Not being a member of the PNG or ANA is not a bad sign, per se. Then again, it’s not likely that you would trust a doctor who studied medicine and never got their license. In the same vein, don’t give deference to a non-member of these illustrious organizations.
The Prices Are Off
The easiest way to tell if someone is trying to pull a fast one on you is by the prices themselves. In particular, if an appraiser tries to lowball you. The promise of some money, rather than none, causes many to ignore their gut feeling and use their heart over their head.
Coins are often worth more than their value in gold and silver. So suppose something is wonky with the price. The appraiser tells you it’s worth less than the metal itself.
That right there is a red flag, barring all else. The price should fall in line with similar coins of a similar year, metal, manufacturing location, and so on. Use price averages as a tool to determine whether an appraiser is trying to get your coins for cheap.
They Use High-Pressure Sales Techniques
High-pressure sales techniques are emotionally manipulative tactics salespeople will employ. There’s no doubt that you have seen them in many places before. These are the one-time, limited-time offers or anything that puts you under pressure to cough up.
An appraiser may give you an offer and then put you into a vise, so to speak. They turn up the heat and make you feel like you need to sell now. They’ll give the impression that you won’t get another chance, not even with another salesperson.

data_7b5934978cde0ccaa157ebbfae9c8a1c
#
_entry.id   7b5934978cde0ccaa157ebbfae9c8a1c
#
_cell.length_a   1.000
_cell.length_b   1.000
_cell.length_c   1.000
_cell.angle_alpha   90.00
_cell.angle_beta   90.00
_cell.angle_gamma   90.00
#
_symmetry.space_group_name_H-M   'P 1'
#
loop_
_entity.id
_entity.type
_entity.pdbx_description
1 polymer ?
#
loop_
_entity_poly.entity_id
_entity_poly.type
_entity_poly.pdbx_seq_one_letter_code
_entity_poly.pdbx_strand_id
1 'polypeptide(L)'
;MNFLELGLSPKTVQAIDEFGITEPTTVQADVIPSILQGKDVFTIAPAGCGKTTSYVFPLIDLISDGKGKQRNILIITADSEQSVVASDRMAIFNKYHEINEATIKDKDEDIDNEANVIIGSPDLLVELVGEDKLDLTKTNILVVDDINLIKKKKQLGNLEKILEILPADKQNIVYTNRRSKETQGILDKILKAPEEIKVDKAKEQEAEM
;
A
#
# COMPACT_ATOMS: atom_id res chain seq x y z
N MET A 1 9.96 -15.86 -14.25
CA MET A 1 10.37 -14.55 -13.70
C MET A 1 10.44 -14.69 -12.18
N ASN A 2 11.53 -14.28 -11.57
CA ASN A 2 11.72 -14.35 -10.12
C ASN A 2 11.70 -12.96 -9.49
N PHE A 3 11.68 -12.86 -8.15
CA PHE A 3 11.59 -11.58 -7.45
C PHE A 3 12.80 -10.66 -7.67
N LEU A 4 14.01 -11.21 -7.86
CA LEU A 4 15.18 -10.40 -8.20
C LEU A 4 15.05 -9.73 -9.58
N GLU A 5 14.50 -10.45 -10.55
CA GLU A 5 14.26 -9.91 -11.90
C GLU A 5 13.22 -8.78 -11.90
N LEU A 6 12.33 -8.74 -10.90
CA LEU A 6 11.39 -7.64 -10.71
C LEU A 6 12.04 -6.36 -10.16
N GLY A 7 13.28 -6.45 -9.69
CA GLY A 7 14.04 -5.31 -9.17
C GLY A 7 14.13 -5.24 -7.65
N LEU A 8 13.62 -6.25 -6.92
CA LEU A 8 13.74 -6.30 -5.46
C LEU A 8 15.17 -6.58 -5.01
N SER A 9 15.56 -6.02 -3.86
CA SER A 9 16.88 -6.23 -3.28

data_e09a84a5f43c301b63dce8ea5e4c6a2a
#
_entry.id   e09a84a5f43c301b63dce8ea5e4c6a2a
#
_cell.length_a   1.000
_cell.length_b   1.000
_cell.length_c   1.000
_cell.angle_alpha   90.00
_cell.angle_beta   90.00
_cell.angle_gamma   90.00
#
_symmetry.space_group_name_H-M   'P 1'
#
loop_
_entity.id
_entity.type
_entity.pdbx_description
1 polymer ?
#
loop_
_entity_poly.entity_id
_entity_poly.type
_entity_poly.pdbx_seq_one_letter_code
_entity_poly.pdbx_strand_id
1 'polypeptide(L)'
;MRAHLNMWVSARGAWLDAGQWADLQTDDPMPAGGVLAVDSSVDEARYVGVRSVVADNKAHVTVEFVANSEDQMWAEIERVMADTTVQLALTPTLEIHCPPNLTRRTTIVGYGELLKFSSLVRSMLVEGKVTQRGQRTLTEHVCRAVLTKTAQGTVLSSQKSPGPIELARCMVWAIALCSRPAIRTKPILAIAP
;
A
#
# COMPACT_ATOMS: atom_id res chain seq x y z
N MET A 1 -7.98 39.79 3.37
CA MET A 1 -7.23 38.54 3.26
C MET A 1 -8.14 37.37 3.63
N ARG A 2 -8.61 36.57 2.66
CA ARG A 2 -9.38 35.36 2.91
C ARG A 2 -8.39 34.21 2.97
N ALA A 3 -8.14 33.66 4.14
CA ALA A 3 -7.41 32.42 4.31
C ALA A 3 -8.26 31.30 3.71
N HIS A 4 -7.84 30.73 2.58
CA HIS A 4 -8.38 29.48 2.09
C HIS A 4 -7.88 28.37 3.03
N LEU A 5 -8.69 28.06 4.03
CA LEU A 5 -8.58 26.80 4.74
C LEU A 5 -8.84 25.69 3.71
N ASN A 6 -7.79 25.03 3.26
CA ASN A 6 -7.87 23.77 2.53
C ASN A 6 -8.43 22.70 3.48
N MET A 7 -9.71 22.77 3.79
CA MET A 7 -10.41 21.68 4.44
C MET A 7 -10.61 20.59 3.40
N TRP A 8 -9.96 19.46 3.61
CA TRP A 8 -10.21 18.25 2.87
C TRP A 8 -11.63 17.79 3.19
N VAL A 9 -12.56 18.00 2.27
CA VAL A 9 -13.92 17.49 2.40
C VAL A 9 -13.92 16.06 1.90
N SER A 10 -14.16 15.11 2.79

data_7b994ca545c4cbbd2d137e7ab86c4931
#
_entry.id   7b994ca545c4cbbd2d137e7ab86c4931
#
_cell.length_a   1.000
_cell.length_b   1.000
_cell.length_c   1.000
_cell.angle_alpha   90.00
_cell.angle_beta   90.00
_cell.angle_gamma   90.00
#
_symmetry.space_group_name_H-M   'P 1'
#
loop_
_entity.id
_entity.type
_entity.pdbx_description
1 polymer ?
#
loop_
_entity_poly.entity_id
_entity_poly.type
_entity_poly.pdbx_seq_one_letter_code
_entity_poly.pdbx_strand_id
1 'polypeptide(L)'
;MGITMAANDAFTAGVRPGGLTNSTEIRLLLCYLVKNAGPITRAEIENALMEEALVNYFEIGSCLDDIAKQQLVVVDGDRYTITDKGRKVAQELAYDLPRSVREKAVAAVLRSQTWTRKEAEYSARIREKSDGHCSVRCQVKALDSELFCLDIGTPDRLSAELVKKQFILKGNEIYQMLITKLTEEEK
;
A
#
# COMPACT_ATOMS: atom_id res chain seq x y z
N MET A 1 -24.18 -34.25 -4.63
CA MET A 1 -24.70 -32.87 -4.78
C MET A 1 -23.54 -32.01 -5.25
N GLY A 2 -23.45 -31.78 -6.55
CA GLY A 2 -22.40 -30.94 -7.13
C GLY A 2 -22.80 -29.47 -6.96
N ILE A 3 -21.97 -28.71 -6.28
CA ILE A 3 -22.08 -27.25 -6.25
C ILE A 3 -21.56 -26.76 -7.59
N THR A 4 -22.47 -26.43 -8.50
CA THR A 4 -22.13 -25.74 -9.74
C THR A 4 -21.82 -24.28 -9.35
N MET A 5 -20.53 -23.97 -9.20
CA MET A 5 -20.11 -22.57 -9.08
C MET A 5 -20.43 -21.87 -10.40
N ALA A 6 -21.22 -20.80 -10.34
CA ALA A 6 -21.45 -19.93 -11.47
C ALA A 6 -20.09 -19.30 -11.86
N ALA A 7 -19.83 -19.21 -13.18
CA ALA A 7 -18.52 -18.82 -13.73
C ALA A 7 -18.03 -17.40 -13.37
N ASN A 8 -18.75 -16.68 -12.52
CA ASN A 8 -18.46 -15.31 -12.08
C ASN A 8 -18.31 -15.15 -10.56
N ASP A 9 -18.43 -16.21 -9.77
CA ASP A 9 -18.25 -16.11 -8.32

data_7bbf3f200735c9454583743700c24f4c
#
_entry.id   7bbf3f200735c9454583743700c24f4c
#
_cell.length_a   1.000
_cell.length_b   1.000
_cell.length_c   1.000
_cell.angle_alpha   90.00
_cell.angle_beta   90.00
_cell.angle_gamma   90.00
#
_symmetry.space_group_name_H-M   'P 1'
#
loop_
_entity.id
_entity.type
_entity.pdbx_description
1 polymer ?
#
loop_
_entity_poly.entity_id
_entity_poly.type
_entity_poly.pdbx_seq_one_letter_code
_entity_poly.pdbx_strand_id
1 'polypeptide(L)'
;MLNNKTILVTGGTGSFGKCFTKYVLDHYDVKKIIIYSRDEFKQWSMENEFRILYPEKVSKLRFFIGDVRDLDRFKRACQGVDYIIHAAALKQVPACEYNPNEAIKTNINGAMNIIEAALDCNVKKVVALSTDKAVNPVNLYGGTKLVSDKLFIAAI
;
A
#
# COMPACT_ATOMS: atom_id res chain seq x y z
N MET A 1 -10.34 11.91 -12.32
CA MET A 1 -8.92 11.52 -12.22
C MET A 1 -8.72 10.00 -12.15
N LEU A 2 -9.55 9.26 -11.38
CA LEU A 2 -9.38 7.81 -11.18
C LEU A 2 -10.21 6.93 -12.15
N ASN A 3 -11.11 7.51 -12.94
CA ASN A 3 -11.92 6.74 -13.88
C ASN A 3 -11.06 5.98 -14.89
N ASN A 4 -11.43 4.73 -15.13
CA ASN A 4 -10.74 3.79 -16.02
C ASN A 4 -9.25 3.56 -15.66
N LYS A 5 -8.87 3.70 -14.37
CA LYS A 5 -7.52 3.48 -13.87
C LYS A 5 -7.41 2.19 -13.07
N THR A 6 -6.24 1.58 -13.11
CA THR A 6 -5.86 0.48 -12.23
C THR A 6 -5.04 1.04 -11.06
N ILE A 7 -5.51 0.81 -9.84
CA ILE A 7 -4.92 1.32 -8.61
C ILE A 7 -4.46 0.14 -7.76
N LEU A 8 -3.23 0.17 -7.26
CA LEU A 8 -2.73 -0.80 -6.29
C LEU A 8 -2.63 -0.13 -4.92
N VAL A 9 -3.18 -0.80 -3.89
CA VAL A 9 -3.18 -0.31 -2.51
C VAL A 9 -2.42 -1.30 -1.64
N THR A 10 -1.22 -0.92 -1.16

These tactics are not only unethical, they are sometimes even illegal. Gold coins don’t fluctuate much in price from day to day or even month to month. Disregard any appraiser who gives the impression that your coins will lose half their value come tomorrow.
They Can’t Identify Counterfeits
Counterfeits are a problem in every collection specialty, including selling coins. Counterfeiters get better year after year at replicating high-value coins. Fakes of this caliber have succeeded in bamboozling the best of the best.
However, it’s easy to identify counterfeits when it comes to most coins. It’s again a matter of skill and expertise. People who have worked in the industry for a long time know the tells of a fake coin.